KIERAN Moynihan wasn’t one of those children/teenagers who was always spotting ways to make a quick buck. The entrepreneur studied electrical engineering at University College Cork and after graduation, took up a job at Motorola in Cork. Never at this point, had he thought about founding his own company.
“When I started, I knew no one in business, not one in my friends, family or extended family. I never even met a sales person in my life.”
But working for the international telecoms player taught him about the potential of the global telecoms market while the infectious excitement of the dot.com heyday also had him thinking “Why can’t I do this?”
“Literally, I woke up one morning back in 1997/1998. There were loads of companies floating on the Nasdaq. There was a big boom and I said to myself, we could put a great team together, we can spot an opportunity for a revolutionary new telecoms product, we could be the best in the world at this. It had been in my head for a little while, but then we got the team and we said: ‘Let’s go for it’. And then it began. We all worked 90-100 hours a week to do whatever was necessary. You have to,” he said.
That effort paid off. In 2007, IBM bought out Vallent and he spent the next three years traversing the world as its global vice-president of telecoms.
“All the time that I was flying around the globe I used to like helping young companies. I suppose teaching them the lessons we had learned on our own journey.”
Then in 2009, he shocked everyone at IBM by saying he was moving on to concentrate on helping young companies.
Cork Institute of Technology, which he’d helped out on its Genesis programme and at its business incubations centre, the Rubicon Centre, asked him if he’d become an entrepreneur in residence. He would be there to “inspire the students and mentor spin out companies”. He agreed.
“I spend a lot of my time each week here. For example, yesterday, we started entrepreneurship training for the students, first year right through to PhDs. It’s open to all the disciplines. So as part of that we use it as a vehicle to teach them about entrepreneurship.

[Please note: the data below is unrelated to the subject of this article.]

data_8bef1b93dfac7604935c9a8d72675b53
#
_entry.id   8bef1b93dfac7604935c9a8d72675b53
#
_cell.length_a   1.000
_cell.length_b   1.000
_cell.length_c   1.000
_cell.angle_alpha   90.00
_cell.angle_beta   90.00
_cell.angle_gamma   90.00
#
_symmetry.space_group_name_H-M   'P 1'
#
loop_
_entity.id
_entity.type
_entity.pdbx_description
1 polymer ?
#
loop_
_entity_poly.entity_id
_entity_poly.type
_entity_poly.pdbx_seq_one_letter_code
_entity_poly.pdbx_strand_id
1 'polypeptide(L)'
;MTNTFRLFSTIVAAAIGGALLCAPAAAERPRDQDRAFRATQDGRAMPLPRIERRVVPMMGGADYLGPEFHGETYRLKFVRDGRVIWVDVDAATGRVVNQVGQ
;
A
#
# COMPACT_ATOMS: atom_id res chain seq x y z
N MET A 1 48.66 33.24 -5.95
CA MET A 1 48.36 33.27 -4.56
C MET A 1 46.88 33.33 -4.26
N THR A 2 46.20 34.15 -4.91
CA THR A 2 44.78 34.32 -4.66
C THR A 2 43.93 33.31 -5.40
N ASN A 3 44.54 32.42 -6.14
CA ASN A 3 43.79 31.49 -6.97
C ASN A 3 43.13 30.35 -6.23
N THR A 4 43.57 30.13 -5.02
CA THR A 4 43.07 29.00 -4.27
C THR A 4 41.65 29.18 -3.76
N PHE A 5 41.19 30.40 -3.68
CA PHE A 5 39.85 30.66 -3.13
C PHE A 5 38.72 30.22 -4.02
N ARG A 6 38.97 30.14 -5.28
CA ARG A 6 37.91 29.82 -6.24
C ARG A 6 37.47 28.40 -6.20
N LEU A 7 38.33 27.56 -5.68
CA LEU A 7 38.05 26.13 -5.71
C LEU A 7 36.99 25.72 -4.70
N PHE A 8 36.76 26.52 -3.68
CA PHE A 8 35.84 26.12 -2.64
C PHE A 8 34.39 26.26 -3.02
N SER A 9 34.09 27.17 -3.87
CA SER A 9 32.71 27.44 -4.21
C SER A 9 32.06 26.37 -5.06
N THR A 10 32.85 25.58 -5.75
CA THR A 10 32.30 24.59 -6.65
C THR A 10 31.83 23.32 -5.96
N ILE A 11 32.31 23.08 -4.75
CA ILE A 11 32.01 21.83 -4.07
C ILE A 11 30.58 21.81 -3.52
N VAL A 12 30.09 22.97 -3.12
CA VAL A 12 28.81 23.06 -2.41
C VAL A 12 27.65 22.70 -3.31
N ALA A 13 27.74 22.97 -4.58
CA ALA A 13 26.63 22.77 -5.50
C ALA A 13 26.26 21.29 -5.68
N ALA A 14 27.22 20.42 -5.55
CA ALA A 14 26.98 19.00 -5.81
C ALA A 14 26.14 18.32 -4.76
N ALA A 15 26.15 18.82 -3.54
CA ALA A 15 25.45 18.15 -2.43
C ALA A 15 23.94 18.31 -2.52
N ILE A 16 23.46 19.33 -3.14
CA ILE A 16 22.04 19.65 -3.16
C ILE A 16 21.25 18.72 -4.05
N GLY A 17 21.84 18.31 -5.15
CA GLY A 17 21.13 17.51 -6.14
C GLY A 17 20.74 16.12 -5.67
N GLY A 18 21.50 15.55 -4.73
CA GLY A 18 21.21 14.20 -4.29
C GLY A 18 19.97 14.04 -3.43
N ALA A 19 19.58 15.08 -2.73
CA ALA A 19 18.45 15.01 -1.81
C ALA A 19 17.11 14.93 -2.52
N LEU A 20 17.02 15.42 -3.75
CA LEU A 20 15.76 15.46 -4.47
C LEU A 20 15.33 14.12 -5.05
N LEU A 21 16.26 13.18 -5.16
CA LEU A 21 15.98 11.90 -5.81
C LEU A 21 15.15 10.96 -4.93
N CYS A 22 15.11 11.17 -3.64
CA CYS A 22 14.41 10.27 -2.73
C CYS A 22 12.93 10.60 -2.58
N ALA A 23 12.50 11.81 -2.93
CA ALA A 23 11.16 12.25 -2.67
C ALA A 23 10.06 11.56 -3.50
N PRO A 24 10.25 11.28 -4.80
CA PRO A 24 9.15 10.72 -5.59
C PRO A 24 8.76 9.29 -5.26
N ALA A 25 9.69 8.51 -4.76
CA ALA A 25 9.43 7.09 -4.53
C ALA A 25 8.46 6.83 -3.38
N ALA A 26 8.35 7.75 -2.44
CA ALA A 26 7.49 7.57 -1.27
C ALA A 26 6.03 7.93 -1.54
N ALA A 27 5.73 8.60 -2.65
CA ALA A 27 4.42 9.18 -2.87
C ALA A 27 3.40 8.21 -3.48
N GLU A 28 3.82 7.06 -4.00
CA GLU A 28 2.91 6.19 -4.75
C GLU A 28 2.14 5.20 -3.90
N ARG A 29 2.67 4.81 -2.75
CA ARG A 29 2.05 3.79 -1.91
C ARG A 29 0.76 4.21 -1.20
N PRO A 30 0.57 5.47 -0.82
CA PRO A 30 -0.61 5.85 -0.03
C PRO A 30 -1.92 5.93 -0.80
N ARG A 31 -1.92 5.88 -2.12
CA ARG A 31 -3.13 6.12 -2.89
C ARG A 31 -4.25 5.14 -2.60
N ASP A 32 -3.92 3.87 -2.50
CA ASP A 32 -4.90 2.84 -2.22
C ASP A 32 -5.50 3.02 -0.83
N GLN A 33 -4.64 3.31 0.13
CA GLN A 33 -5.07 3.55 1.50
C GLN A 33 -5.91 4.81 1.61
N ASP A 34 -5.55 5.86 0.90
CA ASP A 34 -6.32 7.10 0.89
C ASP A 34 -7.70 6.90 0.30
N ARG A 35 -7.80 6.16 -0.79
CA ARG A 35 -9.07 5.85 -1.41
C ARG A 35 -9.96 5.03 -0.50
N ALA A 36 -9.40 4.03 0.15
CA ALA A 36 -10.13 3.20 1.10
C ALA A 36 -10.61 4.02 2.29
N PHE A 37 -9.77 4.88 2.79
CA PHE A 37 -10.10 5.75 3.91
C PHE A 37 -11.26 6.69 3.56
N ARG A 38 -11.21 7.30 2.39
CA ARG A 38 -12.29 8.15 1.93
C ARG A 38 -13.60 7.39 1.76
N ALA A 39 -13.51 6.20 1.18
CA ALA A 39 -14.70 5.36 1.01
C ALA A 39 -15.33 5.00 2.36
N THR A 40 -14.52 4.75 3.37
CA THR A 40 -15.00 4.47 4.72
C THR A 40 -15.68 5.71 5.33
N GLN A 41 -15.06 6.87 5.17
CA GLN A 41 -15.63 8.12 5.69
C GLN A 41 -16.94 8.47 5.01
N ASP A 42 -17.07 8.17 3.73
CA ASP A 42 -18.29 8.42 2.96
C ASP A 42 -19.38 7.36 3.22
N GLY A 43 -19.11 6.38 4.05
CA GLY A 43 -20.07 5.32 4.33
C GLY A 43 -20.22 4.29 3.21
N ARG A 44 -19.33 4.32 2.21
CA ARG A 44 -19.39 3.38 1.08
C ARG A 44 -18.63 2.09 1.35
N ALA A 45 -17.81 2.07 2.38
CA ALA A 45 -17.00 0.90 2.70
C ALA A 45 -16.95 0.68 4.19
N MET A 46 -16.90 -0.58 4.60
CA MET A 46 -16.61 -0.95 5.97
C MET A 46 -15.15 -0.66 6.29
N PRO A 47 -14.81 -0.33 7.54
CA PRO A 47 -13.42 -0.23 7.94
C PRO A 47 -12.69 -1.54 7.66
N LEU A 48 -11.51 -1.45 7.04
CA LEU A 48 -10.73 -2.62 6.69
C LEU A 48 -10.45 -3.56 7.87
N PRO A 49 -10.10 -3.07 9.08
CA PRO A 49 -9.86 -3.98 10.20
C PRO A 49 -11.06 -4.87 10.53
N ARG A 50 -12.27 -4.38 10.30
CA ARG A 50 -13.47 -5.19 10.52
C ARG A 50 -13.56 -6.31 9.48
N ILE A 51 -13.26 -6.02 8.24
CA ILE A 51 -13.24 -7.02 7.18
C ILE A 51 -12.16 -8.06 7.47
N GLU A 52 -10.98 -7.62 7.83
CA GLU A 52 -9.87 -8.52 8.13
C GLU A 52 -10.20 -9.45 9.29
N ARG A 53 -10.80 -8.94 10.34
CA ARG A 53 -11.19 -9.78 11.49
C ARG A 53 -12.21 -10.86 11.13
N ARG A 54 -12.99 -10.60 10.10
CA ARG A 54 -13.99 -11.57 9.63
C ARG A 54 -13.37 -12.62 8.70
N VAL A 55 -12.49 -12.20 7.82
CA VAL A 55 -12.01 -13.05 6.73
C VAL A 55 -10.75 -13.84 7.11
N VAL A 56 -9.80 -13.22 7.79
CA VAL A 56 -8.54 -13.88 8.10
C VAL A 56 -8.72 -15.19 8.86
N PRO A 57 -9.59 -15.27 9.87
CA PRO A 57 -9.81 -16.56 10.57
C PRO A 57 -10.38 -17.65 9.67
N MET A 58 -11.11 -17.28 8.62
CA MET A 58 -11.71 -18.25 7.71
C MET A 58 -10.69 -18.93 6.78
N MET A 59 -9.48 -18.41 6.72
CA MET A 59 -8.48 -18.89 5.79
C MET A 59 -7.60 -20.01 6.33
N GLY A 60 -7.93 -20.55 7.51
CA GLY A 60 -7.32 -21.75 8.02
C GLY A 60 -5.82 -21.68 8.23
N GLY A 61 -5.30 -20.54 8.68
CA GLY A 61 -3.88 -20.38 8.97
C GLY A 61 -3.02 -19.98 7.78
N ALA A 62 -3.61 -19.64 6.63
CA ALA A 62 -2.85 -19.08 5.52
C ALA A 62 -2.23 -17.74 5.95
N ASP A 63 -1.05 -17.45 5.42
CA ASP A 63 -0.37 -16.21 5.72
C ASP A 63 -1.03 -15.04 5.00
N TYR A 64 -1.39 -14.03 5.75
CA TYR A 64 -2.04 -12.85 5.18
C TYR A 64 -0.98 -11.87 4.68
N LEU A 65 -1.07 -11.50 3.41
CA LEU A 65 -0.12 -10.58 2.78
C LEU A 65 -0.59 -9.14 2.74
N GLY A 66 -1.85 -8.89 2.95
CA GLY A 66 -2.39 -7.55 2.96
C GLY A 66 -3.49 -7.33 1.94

“They key is to help build their entrepreneurial skills, awareness, talk them through lots of examples and more importantly give them the belief and confidence they could potentially start a successful company at a future point. We also have a CIT prize for innovation competition to encourage students to come up with actual business ideas and concepts.”
So far, the reaction has been great from the students. “The third and fourth years are very focused on it as they really see it’s a changing landscape out there. You’re not guaranteed to get a job. When I did my four-year degree, it was all very technical. I would have loved if somebody had taught me about how you’d start a business.”
Kieran is adamant there has never been a better time for entrepreneurship — desperate times call for desperate measures. One firm he uses as an example of “spotting the opportunity” is LivingSocial. “Four guys in 2007 woke up one day and said what happens if we try and get subscribers and each day we get them a deal? It was revolutionary. And look, the end of last year they got €400m new investment from Amazon and other investors, valuing the company at €3bn. Could you be one of them?”
The Irish have always been known for the gift of the gab. But Kieran has questioned this — and specifically, our confidence around selling. “Sales is almost a dirty word in this country. In perception terms, imagine you’re at a dinner party and you’re saying my daughter’s going to be a sales person, knocking on doors. It would be ‘couldn’t she be a lawyer, couldn’t she be academic?’
“But what good is a business if you don’t have sales? It’s a huge weakness. But if you go to America, there are companies with 1,000% inferior products and solutions and not half the innovation we have and they’re raising €20m to make their businesses viable. And because they’re raising so much money, they’ll get there because they’re brilliant at sales capacity.
“Sales really is a huge skills challenge here. Enterprise Ireland are running lots of courses for the bigger indigenous companies to address that. I’m trying to get it into the heads of the students and young companies. I say to them ‘You know what sales is? It’s about putting value in the hands of your customer and they giving you a good price for it and it’s a good thing’. If you think of it in those terms it’s not like snakeoil.”